For the disabled, it’s a breeze in Kamrup
Even while the politics of polarisation plays out in the high-stakes Assam Assembly elections, a silent effort towards inclusion is under way in the State. One such instance is the way the district administration of Kamrup Rural in Lower Assam has been trying to ensure hassle-free voting for the differently abled.
Officials at the booth, sector and zone levels in various constituencies are being sensitised to, and trained on, provisions to be made available for persons with disability in the polling stations.
Towards this, the administration has struck a partnership with Shishu Sarothi, a non-profit organisation for rehabilitation and training of people with multiple disabilities.
The provisions for the differently abled include priority without having to queue up with other voters; reserved parking space; signage; ramps to help enter the polling station; and permission to take the wheelchair inside and to bring a family member or person of choice to the station. Seats will be provided for them as well as the elderly, the infirm, pregnant women and lactating mothers.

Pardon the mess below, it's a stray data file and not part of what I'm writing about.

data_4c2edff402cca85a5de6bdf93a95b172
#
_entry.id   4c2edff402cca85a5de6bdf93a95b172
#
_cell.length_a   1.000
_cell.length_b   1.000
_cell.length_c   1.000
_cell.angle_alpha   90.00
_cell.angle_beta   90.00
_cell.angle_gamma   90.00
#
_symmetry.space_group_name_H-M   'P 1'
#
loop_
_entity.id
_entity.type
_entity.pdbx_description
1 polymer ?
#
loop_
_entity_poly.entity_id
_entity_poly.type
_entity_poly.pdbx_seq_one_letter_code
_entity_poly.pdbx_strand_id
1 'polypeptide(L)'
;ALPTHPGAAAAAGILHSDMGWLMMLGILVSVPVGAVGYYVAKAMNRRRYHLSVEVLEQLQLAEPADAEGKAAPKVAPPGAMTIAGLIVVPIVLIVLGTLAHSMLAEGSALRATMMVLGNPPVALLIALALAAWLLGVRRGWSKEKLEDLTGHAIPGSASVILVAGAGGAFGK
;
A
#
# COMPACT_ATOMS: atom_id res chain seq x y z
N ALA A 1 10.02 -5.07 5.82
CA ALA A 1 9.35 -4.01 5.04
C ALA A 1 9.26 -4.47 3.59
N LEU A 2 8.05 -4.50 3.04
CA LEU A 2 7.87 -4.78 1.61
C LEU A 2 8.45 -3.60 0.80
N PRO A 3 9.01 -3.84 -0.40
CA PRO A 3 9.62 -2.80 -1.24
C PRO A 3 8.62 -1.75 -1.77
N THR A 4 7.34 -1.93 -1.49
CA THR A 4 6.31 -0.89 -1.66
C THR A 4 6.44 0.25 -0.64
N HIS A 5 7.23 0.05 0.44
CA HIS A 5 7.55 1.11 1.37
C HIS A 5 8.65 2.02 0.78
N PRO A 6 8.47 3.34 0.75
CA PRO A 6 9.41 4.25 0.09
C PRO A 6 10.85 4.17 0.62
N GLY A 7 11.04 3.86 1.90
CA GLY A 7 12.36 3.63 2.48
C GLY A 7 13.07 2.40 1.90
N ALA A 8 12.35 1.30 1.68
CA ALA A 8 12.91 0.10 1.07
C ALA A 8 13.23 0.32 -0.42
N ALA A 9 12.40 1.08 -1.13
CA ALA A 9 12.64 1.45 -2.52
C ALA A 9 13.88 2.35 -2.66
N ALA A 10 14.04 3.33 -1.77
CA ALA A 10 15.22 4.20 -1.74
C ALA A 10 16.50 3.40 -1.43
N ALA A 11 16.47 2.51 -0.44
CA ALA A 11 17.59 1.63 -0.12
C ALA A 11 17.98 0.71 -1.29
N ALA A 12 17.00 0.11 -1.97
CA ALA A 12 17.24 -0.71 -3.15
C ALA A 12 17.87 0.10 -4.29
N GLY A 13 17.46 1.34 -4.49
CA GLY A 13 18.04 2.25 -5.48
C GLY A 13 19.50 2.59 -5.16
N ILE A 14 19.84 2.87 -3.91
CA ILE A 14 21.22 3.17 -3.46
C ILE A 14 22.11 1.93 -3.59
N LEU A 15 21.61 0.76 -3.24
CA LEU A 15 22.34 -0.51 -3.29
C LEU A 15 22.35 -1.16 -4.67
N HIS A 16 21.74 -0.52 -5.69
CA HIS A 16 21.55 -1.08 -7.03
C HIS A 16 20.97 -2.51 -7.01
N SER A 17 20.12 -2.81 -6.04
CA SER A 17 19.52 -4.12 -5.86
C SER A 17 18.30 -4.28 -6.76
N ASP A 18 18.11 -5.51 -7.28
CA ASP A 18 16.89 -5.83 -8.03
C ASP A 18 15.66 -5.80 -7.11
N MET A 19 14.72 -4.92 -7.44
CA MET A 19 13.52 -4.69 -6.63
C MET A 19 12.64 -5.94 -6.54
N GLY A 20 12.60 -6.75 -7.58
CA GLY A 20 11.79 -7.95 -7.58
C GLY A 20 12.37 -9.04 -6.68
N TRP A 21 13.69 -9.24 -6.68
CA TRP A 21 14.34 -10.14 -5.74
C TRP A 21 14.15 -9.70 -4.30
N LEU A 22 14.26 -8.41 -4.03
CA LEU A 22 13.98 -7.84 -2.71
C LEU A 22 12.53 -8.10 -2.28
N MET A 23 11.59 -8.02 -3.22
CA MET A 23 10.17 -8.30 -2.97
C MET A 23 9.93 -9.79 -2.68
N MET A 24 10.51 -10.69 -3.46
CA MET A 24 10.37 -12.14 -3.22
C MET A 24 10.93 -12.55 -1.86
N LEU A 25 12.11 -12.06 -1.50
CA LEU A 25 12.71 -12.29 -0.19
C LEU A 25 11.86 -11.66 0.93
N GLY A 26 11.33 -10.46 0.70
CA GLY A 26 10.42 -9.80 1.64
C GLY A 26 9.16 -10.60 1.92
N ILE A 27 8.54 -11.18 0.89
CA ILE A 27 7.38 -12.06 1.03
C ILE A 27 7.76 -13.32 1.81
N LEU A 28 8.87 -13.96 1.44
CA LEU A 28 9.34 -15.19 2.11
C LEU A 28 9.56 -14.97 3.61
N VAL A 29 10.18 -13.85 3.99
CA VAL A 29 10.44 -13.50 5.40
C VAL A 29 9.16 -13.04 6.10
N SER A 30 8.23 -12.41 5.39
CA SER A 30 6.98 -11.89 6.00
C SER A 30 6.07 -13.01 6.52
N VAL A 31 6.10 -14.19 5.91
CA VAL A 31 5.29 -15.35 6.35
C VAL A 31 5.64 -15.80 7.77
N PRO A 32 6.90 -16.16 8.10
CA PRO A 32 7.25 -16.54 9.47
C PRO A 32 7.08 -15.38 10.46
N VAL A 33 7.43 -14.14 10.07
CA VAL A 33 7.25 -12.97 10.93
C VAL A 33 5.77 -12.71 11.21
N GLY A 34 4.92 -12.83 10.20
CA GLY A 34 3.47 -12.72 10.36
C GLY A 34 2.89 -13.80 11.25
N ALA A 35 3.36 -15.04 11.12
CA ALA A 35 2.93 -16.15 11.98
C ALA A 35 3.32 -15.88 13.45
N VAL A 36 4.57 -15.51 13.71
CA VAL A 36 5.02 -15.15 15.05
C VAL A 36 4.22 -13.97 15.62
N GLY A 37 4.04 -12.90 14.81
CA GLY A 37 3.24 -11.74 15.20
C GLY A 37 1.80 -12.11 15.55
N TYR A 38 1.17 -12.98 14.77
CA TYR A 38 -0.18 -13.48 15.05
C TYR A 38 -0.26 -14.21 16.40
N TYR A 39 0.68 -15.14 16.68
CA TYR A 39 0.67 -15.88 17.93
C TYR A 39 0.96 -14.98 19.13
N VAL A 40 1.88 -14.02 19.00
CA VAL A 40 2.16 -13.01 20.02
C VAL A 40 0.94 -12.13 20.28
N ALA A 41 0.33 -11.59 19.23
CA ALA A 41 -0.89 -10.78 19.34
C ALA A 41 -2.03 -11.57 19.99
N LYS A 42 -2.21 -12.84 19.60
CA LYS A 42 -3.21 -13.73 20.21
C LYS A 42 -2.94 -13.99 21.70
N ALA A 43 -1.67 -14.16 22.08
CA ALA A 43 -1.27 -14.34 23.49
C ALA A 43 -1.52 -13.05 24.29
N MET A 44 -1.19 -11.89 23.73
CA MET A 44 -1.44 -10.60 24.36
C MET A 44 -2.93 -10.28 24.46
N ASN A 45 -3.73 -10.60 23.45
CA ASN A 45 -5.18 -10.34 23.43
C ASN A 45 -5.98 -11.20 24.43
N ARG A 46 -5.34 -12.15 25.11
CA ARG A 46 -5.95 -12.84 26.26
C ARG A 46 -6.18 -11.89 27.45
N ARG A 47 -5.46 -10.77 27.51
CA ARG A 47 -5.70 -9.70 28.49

The Kamrup election district has set up the Kamrup-Disability Assistance Centre (K-DAC) to encourage differently abled persons to come out and vote through awareness campaigns and radio outreach.
The initiative is part of a wider campaign — “My Vote, My Assam” — to leave no voter behind, says Vinod Seshan, Deputy Commissioner, Kamrup Rural.
“The voting percentage in the district is around 75 per cent overall, but there exist pockets where the turnout is low — we have identified 120-odd locations where it is in the region of 45-50 per cent,” he says. The campaign is focussing on the differently abled, the elderly and the infirm because they mostly miss out on voting. A plan is on to felicitate the senior-most voter who turns up to vote in every booth.
The issue goes beyond sensitisation of the electoral machinery and the workforce, says Arman Ali, executive director, Shishu Sarothi, who has been named ambassador for the Kamrup election district. Political parties tend not to see the differently abled as a vote bank, he says, though their numbers could be as high as 100 million in India, going by the U.N. estimate that 10 per cent of the people globally have some kind of disability.
“A higher turnout by the differently enabled would force governments to adopt a rights-based approach towards them vis-à-vis policy-making,” he says.
The initiative is having a ripple effect, with the administration in Kamrup (Metropolitan) planning to start a similar one. With more than a week to go before Lower Assam goes to polls on April 11, expect more districts to sign up to an inclusive election.
Source : The Hindu